It is Holy Thursday or Maundy Thursday. The former happens to also be the title of two poems by William Blake in his Songs of Innocence and Experience collection.
Both the poems draw from the tradition of holding a religious service in London to give attention to the orphan children of the city. What more could a orphan child of the eighteenth and nineteenth century want but a religious service?
Blake’s poetry spends a good deals of time struggling with issues to do with the treatment of children. He presents children as the epitome of innocence, but also acknowledged that they were often poorly treated.
In the first Holy Thursday poem, the children are compared to forces of natural power. If children are the epitome of innocence in Blake’s poetry, nature is the epitome of the force of good. The combined voices of the children provide “harmonious thunderings” and Blake uses the motif of sound to provide a sense of the power and importance of children. In the final lines of the poem, Blake issues a warning and suggests that children should be cherished or religious enlightenment, in the form of the angel, will be lost.
Holy Thursday (Innocence)
Twas on a Holy Thursday their innocent faces clean
The children walking two & two in red & blue & green
Grey-headed beadles walkd before with wands as white as snow,
Till into the high dome of Pauls they like Thames waters flow
O what a multitude they seemd these flowers of London town
Seated in companies they sit with radiance all their own
The hum of multitudes was there but multitudes of lambs
Thousands of little boys & girls raising their innocent hands
Now like a mighty wind they raise to heaven the voice of song
Or like harmonious thunderings the seats of Heaven among
Beneath them sit the aged men wise guardians of the poor
Then cherish pity, lest you drive an angel from your door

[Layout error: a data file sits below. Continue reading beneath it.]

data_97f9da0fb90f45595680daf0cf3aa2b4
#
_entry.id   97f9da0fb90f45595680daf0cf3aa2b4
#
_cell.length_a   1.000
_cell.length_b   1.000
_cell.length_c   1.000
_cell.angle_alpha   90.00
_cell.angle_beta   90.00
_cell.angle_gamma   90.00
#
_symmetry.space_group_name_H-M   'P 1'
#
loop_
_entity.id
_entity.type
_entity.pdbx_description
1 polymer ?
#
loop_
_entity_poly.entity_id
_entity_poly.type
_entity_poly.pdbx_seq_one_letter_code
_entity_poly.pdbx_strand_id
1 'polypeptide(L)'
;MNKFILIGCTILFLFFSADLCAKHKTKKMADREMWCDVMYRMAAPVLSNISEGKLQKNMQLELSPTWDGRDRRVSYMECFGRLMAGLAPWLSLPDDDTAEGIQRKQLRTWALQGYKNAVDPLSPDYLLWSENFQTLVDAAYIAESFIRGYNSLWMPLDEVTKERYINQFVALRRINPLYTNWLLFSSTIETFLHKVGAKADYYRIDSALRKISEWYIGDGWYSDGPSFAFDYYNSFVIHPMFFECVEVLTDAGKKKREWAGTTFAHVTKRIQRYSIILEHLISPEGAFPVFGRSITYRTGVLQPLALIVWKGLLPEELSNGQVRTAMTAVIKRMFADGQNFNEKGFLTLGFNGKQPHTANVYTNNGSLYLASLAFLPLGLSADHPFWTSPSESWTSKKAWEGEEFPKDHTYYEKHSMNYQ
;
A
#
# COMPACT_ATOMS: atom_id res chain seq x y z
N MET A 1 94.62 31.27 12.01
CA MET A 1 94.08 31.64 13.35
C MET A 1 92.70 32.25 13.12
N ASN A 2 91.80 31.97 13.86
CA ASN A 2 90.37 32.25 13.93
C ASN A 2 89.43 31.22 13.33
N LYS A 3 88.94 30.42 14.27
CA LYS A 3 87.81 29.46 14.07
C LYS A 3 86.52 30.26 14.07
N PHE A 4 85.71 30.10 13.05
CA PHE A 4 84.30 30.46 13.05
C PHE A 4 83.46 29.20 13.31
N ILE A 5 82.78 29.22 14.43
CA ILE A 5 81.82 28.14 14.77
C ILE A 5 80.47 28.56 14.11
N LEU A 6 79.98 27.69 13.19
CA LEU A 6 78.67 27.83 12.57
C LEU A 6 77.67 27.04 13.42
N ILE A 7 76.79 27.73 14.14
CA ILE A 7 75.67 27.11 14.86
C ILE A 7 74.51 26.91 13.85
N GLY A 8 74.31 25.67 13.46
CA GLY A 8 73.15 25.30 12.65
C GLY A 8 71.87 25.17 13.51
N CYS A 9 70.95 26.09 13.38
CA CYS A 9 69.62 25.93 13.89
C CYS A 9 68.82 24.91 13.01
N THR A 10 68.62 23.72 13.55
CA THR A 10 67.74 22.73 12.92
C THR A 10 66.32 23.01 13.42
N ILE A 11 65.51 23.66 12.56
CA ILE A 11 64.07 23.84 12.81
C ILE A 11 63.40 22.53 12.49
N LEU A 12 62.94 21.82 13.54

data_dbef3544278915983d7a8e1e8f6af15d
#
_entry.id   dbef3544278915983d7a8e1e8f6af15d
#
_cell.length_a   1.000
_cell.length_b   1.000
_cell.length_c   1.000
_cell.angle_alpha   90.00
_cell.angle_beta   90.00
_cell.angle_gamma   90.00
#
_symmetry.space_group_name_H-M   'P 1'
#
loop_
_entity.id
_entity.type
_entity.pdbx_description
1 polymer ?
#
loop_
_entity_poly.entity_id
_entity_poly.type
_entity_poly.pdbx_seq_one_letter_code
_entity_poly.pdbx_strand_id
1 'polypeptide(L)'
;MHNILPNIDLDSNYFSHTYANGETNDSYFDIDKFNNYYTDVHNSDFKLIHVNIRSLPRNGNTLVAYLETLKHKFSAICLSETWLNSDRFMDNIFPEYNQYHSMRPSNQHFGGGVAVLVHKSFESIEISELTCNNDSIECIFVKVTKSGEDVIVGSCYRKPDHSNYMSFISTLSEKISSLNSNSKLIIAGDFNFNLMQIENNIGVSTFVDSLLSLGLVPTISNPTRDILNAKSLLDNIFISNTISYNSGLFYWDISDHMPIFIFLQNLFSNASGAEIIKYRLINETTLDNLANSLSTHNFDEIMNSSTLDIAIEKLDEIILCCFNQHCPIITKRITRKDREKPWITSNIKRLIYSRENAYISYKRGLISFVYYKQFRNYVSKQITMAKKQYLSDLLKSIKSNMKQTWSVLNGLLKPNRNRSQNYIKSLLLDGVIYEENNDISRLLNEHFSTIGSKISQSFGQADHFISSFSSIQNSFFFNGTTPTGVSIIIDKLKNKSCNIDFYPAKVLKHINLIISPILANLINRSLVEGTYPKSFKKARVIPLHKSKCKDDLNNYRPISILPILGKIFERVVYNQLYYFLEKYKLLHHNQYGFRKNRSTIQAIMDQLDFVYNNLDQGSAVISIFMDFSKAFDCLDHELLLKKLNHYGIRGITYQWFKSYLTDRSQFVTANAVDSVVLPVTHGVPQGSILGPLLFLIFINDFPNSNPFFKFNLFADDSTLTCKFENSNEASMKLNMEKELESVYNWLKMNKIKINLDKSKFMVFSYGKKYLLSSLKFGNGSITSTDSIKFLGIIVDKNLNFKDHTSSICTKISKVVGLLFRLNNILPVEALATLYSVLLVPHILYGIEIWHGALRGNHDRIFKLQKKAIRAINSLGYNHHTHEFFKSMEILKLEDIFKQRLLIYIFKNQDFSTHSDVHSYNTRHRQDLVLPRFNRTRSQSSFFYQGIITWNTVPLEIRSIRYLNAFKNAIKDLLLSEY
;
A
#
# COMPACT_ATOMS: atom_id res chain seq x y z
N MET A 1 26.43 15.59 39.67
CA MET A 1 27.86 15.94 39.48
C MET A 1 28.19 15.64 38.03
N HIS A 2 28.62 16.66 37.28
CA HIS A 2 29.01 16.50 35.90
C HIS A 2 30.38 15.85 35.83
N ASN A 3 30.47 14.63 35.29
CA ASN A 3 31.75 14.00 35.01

Blake’s Holy Thursday Experience poem, focuses on similar issues of religious and children. However, the focus is less on the power of children and more on the suffering of children.
The use of questions in the first two stanzas provide a persuasive sense of the mistreatment of children. The first stanza is one rhetorical questioning leaving the audience on alternative but to bemoan the suffering inflicted on children.
In contrast to the use of colour in the Innocence poem, Experience provides a metaphor present of “a land of poverty” inhabited by the suffering children. The use of repetition in the final two stanzas provide a sense of the monotonous suffering of children.
Once again, nature is being used to provide the audience with as specific effect. In this case, Blake wants the audience to feel the unrelentingly bleak life of the children.
Holy Thursday (Experience)
Is this a holy thing to see,
In a rich and fruitful land,
Babes reducd to misery,
Fed with cold and usurous hand?
Is that trembling cry a song?
Can it be a song of joy?
And so many children poor?
It is a land of poverty!
And their sun does never shine.
And their fields are bleak & bare.
And their ways are fill’d with thorns.
It is eternal winter there.
For where-e’er the sun does shine,
And where-e’er the rain does fall:
Babe can never hunger there,
Nor poverty the mind appal.